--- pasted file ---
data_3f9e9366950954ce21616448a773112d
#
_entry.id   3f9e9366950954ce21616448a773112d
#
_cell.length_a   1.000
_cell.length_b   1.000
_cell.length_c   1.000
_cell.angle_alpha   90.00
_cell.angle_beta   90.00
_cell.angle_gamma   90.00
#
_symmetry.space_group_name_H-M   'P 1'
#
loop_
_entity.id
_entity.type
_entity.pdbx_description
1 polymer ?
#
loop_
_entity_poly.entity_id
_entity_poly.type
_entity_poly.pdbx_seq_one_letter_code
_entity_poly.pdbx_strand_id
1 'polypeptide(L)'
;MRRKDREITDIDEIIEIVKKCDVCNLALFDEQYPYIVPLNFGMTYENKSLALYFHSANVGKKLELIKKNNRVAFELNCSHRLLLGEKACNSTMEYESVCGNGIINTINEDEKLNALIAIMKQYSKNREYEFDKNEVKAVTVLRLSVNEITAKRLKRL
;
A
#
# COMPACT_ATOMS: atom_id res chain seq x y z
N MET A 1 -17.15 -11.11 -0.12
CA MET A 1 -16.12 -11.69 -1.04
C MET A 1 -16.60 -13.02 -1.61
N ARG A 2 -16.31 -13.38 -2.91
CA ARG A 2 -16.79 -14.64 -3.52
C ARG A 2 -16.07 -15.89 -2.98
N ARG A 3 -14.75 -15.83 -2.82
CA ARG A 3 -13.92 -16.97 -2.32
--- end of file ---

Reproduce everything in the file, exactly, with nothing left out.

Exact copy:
data_3f9e9366950954ce21616448a773112d
#
_entry.id   3f9e9366950954ce21616448a773112d
#
_cell.length_a   1.000
_cell.length_b   1.000
_cell.length_c   1.000
_cell.angle_alpha   90.00
_cell.angle_beta   90.00
_cell.angle_gamma   90.00
#
_symmetry.space_group_name_H-M   'P 1'
#
loop_
_entity.id
_entity.type
_entity.pdbx_description
1 polymer ?
#
loop_
_entity_poly.entity_id
_entity_poly.type
_entity_poly.pdbx_seq_one_letter_code
_entity_poly.pdbx_strand_id
1 'polypeptide(L)'
;MRRKDREITDIDEIIEIVKKCDVCNLALFDEQYPYIVPLNFGMTYENKSLALYFHSANVGKKLELIKKNNRVAFELNCSHRLLLGEKACNSTMEYESVCGNGIINTINEDEKLNALIAIMKQYSKNREYEFDKNEVKAVTVLRLSVNEITAKRLKRL
;
A
#
# COMPACT_ATOMS: atom_id res chain seq x y z
N MET A 1 -17.15 -11.11 -0.12
CA MET A 1 -16.12 -11.69 -1.04
C MET A 1 -16.60 -13.02 -1.61
N ARG A 2 -16.31 -13.38 -2.91
CA ARG A 2 -16.79 -14.64 -3.52
C ARG A 2 -16.07 -15.89 -2.98
N ARG A 3 -14.75 -15.83 -2.82
CA ARG A 3 -13.92 -16.97 -2.32